Continue reading

October 11, 2016 in Federal Courts, Federal Rules of Civil Procedure, Recent Decisions, Supreme Court Cases, Twombly/Iqbal | Permalink | Comments (0)

Monday, October 3, 2016

Federal Judge Authorizes Service of Process via Twitter Under FRCP 4(f)(3)

Last week, U.S. Magistrate Judge Laurel Beeler of the Northern District of California invoked Rule 4(f)(3) to order that a plaintiff be allowed to use Twitter to serve process on a Kuwaiti national. The case is St. Francis Assisi v. Kuwait Financial House, and the opinion begins:

The plaintiff, St. Francis Assisi (a non-profit corporation), sued the defendants, Kuwait Finance House, Kuveyt-Turk Participation Bank Inc., and Hajjaj al-Ajmi (an individual) for damages and equitable relief arising from the defendants’ financing of the terrorist organization known as the Islamic State of Iraq and Syria (ISIS), which resulted in the targeted murder of Assyrian Christians in Iraq and Syria. (See Compl., ECF No. 1.)

St. Francis has not been successful in serving process on al-Ajmi. (See ECF No. 10.) Al-Ajmi is a Kuwaiti national and efforts to locate him have been unsuccessful. (Id.) St. Francis now asks to serve al-Ajmi by alternative means under Federal Rule of Civil Procedure 4(f)(3) via the social-media platform, Twitter. (Id.) The court grants St. Francis’s request because service via Twitter is reasonably calculated to give notice and is not prohibited by international agreement.

Download St Francis Assisi v Kuwait Financial House (ND Cal)

Eric Goldman has coverage here.

 

 

 

October 3, 2016 in Federal Rules of Civil Procedure, Recent Decisions, Web/Tech | Permalink | Comments (0)

Thursday, September 29, 2016

SCOTUS Cert Grants – the Long Conference

Today the Supreme Court issued the order list following its end-of-the-summer “Long Conference.” It granted certiorari in nine cases. Here are some that may be of particular interest...

McLane Co. v. EEOC (No. 15-1248): Whether a district court’s decision to quash or enforce an EEOC subpoena should be reviewed de novo, which only the Ninth Circuit does, or should be reviewed deferentially, which eight other circuits do, consistent with this Court’s precedents concerning the choice of standards of review.

Goodyear Tire & Rubber Co. v. Haeger (No. 15-1406) (consolidated with Musnuff v. Haeger (No. 15-1491)): Is a federal court required to tailor compensatory civil sanctions imposed under inherent powers to harm directly caused by sanctionable misconduct when the court does not afford sanctioned parties the protections of criminal due process?

Lewis v. Clarke (No. 15-1500): Whether the sovereign immunity of an Indian tribe bars individual-capacity damages actions against tribal employees for torts committed within the scope of their employment.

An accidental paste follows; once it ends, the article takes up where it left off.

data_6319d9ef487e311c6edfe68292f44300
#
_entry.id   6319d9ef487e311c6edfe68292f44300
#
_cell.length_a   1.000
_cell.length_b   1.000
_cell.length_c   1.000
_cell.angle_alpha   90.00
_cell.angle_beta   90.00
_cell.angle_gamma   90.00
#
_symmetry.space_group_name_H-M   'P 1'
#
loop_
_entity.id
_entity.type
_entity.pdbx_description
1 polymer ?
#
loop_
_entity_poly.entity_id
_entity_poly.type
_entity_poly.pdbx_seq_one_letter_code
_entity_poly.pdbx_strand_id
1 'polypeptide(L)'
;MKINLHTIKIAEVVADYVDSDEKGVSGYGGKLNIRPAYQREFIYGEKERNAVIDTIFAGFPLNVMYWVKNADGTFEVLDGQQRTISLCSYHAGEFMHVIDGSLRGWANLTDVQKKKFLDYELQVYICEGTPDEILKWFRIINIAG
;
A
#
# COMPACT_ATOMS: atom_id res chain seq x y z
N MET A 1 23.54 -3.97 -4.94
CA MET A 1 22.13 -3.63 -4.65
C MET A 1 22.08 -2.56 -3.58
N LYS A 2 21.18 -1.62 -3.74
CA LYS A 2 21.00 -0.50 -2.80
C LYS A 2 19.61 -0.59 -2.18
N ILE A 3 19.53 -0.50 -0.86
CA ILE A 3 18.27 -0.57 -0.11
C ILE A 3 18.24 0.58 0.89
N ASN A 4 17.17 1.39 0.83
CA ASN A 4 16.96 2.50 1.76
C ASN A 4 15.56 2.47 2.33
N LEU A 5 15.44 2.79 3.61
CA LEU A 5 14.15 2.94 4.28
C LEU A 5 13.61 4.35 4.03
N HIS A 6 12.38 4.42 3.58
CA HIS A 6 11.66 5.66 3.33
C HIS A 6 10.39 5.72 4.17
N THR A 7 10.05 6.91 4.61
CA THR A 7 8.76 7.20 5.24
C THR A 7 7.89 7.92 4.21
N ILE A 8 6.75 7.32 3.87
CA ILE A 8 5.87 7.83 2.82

September 29, 2016 in Recent Decisions, Supreme Court Cases | Permalink | Comments (0)

Tuesday, September 27, 2016

Ninth Circuit Decision on FRCP 44.1, Foreign Law & the Uniform Recognition Act

Yesterday the U.S. Court of Appeals for the Ninth Circuit issued its decision in de Fontbrune v. Wofsy. The court unanimously held that the district court was correct to consider expert declarations on the content of French law in connection with the defendants’ Rule 12(b)(6) motion to dismiss, although it reversed on the issue of whether the French award at issue in the case was cognizable under California’s Uniform Recognition Act.

Here are the opinion’s opening paragraphs:

Justice Holmes once observed that foreign legal systems can appear to the uninitiated “like a wall of stone,” impenetrable and unyielding. Diaz v. Gonzales, 261 U.S. 102, 106 (1923) (Holmes, J.). For over a century, the federal courts attempted to scale this stone wall by treating questions of foreign law as questions of fact to be pleaded and proved. But over the years, this method proved unsatisfactory, obscuring rather than illuminating the content and nuance of foreign laws. Finally, in 1966, following a proliferation of international litigation, Federal Rule of Civil Procedure 44.1 was adopted to furnish federal courts with a uniform procedure for raising and determining an issue concerning foreign law. Fed. R. Civ. P. 44.1 advisory committee’s note. Now, according to the Rule, a “court’s determination [of foreign law] must be treated as a ruling on a question of law.” Fed. R. Civ. P. 44.1.

Despite the clear mandate of the federal rule, this appeal illustrates the difficulty that can arise in determining foreign law and the confusion surrounding the role of foreign law in domestic proceedings. The dispute stems from the transcontinental attempts of Yves Sicre de Fontbrune to protect his copyright in photographs of Pablo Picasso’s artworks after an American art editor, Alan Wofsy and Alan Wofsy and Associates (collectively, “Wofsy”), reproduced the photographic images. As part of his efforts, de Fontbrune received a judgment in French court of two million euros in “astreinte” against Wofsy for copyright violations. De Fontbrune sought to enforce this astreinte in federal court in California under the California Uniform Foreign-Court Monetary Judgment Recognition Act (“Uniform Recognition Act” or “the Act”), Cal. Civ. Proc. Code §§ 1713 et seq.

The Picasso photographs—intended to convey the quintessence of Picasso’s artworks—now require us to delve into the essence of astreinte, a French judicial device. The enforceability of the French award turns on whether, in this case, the astreinte functions as a fine or penalty—which the Uniform Recognition Act does not recognize—or as a grant of monetary recovery—which is statutorily cognizable. The answer to this question is not a simple matter of translation, but, as we explain, requires a broader look at French law to understand the nature of the astreinte remedy in this case, in conjunction with an analysis of California law regarding the enforcement of foreign judgments.

Download DeFontbrune v Wofsy (9th Cir)

 

 

 

September 27, 2016 in Federal Courts, Federal Rules of Civil Procedure, Recent Decisions | Permalink | Comments (1)